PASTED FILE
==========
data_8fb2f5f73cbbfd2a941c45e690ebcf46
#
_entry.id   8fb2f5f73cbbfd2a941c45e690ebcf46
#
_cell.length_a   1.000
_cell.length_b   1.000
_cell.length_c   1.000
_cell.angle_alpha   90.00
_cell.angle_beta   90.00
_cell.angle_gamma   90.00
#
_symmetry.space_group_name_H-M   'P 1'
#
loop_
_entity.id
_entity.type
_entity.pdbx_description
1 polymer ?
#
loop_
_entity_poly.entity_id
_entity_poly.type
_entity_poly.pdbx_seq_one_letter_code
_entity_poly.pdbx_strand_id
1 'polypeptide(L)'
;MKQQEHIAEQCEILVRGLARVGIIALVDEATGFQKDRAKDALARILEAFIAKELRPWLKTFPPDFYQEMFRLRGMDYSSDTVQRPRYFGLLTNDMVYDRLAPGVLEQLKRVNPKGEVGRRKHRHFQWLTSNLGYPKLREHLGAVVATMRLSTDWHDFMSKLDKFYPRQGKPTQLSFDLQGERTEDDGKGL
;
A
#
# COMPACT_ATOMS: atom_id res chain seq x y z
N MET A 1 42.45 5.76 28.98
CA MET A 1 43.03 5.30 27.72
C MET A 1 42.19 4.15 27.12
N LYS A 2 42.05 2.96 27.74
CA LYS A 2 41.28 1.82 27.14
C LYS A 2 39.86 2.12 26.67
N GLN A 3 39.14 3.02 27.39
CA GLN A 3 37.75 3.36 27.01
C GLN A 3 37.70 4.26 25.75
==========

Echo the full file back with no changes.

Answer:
data_8fb2f5f73cbbfd2a941c45e690ebcf46
#
_entry.id   8fb2f5f73cbbfd2a941c45e690ebcf46
#
_cell.length_a   1.000
_cell.length_b   1.000
_cell.length_c   1.000
_cell.angle_alpha   90.00
_cell.angle_beta   90.00
_cell.angle_gamma   90.00
#
_symmetry.space_group_name_H-M   'P 1'
#
loop_
_entity.id
_entity.type
_entity.pdbx_description
1 polymer ?
#
loop_
_entity_poly.entity_id
_entity_poly.type
_entity_poly.pdbx_seq_one_letter_code
_entity_poly.pdbx_strand_id
1 'polypeptide(L)'
;MKQQEHIAEQCEILVRGLARVGIIALVDEATGFQKDRAKDALARILEAFIAKELRPWLKTFPPDFYQEMFRLRGMDYSSDTVQRPRYFGLLTNDMVYDRLAPGVLEQLKRVNPKGEVGRRKHRHFQWLTSNLGYPKLREHLGAVVATMRLSTDWHDFMSKLDKFYPRQGKPTQLSFDLQGERTEDDGKGL
;
A
#
# COMPACT_ATOMS: atom_id res chain seq x y z
N MET A 1 42.45 5.76 28.98
CA MET A 1 43.03 5.30 27.72
C MET A 1 42.19 4.15 27.12
N LYS A 2 42.05 2.96 27.74
CA LYS A 2 41.28 1.82 27.14
C LYS A 2 39.86 2.12 26.67
N GLN A 3 39.14 3.02 27.39
CA GLN A 3 37.75 3.36 27.01
C GLN A 3 37.70 4.26 25.75